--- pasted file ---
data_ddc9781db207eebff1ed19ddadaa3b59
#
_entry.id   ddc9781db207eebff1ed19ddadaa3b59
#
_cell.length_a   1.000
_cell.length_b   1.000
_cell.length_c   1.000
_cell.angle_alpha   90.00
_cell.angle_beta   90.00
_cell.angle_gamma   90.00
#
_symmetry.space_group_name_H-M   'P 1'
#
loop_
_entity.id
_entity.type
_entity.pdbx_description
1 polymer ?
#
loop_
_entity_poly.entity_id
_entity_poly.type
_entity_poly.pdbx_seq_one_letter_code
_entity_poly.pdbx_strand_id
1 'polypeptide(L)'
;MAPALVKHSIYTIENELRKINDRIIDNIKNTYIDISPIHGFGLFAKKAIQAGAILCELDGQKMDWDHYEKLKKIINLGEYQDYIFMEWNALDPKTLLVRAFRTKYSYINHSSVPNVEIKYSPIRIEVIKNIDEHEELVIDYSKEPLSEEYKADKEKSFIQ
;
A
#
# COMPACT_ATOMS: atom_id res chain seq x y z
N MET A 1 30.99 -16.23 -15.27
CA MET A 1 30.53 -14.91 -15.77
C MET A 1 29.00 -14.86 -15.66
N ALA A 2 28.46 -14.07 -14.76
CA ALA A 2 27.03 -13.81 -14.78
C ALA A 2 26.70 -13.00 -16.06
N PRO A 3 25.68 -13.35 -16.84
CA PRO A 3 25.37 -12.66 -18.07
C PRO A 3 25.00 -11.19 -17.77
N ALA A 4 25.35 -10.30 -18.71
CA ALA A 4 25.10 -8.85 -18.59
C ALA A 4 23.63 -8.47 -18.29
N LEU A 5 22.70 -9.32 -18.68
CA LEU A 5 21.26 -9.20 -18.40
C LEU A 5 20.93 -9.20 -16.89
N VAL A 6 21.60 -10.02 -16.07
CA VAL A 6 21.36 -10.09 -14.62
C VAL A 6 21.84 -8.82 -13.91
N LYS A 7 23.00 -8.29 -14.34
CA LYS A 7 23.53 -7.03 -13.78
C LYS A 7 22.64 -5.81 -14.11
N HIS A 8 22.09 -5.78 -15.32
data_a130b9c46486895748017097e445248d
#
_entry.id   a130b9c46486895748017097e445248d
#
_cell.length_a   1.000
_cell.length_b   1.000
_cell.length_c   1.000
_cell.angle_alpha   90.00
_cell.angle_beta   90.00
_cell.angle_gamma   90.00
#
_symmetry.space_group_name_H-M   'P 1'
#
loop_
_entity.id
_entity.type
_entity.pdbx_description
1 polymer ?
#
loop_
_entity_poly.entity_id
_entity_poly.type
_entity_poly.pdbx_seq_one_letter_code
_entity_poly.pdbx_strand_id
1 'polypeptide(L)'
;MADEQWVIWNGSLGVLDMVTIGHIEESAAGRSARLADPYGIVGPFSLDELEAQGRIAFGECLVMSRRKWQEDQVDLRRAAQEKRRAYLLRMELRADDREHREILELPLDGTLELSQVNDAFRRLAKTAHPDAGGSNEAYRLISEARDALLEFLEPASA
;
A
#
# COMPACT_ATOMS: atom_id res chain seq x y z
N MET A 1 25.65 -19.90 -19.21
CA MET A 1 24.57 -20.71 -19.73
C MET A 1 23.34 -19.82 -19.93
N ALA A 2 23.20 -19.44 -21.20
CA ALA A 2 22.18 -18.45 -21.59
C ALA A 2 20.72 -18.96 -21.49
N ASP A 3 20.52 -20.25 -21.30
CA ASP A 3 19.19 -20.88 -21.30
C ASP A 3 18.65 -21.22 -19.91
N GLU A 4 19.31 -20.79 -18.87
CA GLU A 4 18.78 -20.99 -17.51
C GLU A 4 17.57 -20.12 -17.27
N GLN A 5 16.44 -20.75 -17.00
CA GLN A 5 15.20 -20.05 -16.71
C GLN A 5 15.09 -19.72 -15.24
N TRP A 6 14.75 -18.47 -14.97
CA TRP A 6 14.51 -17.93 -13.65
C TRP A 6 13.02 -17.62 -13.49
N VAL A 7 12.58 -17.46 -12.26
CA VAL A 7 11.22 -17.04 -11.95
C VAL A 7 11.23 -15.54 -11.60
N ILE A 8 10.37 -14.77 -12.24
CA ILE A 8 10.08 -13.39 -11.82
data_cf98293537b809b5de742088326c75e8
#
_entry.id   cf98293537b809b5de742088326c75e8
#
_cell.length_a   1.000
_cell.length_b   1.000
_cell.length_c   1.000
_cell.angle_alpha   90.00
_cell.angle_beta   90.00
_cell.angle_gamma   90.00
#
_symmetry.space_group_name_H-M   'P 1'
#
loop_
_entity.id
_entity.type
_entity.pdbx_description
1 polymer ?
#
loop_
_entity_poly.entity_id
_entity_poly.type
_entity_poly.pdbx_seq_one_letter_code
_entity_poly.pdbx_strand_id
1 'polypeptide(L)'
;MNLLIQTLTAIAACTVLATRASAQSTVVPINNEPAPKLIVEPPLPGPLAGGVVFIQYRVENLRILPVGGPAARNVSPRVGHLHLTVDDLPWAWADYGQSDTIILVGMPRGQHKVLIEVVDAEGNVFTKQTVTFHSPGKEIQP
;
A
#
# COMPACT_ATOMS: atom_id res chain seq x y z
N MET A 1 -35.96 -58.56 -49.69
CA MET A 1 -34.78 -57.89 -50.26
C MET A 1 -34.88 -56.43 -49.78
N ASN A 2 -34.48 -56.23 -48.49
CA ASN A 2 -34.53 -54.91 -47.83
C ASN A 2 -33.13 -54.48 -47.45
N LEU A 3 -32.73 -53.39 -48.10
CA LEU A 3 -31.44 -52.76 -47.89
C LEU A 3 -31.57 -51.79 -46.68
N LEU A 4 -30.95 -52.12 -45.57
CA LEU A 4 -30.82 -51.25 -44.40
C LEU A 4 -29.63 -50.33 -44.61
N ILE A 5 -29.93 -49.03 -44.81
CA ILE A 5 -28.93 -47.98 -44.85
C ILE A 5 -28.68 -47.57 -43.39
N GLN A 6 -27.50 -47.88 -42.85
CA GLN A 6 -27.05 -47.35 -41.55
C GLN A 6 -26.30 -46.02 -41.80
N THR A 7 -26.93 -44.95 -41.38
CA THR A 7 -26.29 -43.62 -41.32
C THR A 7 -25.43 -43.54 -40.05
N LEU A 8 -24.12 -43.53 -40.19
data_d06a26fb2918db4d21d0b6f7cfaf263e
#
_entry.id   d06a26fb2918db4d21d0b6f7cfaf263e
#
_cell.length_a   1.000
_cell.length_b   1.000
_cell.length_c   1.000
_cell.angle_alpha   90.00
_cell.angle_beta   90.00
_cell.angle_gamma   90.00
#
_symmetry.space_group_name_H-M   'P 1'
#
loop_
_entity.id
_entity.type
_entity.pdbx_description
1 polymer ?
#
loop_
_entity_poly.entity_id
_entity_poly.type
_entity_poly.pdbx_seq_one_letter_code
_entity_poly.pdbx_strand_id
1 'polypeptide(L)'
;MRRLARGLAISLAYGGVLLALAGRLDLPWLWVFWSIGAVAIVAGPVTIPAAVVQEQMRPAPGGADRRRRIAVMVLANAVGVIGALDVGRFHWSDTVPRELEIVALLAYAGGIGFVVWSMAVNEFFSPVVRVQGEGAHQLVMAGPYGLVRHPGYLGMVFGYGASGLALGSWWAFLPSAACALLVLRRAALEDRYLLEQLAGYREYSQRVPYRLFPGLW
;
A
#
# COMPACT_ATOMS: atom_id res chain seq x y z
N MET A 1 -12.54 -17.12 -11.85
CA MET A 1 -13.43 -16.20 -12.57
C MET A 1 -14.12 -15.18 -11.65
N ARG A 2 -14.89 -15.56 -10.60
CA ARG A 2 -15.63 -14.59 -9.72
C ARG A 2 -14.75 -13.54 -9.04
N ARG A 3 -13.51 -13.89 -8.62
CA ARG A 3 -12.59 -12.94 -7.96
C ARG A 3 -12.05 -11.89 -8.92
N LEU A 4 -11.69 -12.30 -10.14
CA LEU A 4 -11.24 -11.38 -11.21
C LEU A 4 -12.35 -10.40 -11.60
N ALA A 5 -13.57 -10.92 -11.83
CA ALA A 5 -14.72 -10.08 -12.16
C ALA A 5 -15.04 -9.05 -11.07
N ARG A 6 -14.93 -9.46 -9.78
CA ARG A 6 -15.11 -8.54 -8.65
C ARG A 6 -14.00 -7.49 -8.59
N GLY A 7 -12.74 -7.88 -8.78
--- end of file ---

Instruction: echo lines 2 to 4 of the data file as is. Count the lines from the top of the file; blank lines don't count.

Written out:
#
_entry.id   ddc9781db207eebff1ed19ddadaa3b59
#